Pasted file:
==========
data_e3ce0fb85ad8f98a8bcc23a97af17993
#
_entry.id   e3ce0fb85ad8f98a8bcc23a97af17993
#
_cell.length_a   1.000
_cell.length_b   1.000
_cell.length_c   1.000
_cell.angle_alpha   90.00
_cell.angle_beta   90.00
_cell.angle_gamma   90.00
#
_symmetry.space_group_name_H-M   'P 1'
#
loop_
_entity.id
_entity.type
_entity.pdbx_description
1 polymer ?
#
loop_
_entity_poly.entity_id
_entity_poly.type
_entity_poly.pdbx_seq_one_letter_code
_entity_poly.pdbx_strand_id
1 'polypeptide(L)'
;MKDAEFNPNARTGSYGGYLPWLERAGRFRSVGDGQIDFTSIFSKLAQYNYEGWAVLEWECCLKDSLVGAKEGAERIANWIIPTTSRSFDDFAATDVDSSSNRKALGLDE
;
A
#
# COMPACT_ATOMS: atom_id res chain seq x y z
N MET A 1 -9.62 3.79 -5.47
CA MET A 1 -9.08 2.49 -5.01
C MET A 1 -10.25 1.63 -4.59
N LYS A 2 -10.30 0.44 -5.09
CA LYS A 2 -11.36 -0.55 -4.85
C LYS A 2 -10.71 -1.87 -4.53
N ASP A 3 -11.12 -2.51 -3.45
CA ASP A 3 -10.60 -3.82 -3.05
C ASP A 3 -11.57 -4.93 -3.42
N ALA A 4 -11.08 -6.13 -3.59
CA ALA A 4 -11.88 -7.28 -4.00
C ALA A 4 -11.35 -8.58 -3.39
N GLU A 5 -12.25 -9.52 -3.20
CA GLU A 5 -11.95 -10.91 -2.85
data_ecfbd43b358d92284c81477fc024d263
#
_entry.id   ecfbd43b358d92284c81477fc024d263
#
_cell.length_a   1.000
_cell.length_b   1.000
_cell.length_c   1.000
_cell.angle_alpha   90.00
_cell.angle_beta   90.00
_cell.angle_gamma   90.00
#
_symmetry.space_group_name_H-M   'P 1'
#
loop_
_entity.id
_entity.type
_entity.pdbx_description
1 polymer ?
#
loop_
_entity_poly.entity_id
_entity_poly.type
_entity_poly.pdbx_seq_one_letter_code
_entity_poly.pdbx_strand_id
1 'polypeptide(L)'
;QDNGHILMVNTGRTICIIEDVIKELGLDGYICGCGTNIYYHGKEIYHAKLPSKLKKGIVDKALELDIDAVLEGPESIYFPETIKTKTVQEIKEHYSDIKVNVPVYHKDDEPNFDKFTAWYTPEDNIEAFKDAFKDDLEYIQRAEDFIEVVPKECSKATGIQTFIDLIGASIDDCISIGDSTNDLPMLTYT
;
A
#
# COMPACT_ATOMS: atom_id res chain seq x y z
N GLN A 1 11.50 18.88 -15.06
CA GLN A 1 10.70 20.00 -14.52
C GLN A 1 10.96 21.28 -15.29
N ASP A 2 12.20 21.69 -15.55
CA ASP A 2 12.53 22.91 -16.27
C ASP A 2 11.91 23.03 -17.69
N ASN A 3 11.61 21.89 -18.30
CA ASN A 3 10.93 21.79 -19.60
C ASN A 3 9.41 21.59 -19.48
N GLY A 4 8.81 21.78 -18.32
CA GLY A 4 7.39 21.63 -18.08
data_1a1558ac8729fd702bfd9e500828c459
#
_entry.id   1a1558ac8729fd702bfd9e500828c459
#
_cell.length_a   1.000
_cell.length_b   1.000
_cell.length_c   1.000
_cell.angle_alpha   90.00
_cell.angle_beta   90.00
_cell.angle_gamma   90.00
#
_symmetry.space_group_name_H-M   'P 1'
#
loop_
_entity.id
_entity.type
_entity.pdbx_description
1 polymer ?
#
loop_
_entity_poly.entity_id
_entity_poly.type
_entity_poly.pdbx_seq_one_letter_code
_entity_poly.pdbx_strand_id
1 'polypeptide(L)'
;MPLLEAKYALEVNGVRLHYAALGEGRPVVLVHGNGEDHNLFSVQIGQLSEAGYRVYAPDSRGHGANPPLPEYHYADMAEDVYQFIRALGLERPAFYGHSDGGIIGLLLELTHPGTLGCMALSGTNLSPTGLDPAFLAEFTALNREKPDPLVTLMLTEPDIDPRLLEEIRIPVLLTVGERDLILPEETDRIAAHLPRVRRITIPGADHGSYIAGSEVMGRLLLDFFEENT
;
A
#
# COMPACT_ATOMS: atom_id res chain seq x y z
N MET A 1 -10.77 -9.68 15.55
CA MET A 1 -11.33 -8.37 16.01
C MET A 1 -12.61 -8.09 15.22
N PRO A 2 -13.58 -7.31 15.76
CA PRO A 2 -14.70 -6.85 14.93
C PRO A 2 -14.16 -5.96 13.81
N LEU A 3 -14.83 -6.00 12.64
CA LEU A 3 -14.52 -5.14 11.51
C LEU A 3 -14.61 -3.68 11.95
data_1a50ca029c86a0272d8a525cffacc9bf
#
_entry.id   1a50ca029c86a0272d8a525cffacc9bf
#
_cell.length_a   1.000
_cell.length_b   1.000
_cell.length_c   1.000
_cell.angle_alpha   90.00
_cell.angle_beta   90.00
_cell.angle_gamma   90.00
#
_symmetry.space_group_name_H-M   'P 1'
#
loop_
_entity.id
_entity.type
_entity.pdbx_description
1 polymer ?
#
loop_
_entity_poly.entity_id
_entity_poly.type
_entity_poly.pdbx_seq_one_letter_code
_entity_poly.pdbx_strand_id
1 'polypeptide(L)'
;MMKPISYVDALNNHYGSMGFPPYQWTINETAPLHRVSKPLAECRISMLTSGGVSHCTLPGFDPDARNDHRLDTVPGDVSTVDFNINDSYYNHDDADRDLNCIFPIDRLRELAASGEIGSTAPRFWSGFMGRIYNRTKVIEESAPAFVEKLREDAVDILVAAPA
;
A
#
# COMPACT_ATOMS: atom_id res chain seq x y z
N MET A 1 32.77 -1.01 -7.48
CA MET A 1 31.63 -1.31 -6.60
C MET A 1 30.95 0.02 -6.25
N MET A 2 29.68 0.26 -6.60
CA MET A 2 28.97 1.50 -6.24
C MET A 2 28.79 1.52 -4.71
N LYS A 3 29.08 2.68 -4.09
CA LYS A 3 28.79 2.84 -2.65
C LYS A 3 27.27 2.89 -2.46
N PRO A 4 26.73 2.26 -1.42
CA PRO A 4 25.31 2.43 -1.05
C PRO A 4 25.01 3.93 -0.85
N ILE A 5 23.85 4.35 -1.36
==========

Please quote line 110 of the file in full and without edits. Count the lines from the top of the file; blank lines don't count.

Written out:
1 'polypeptide(L)'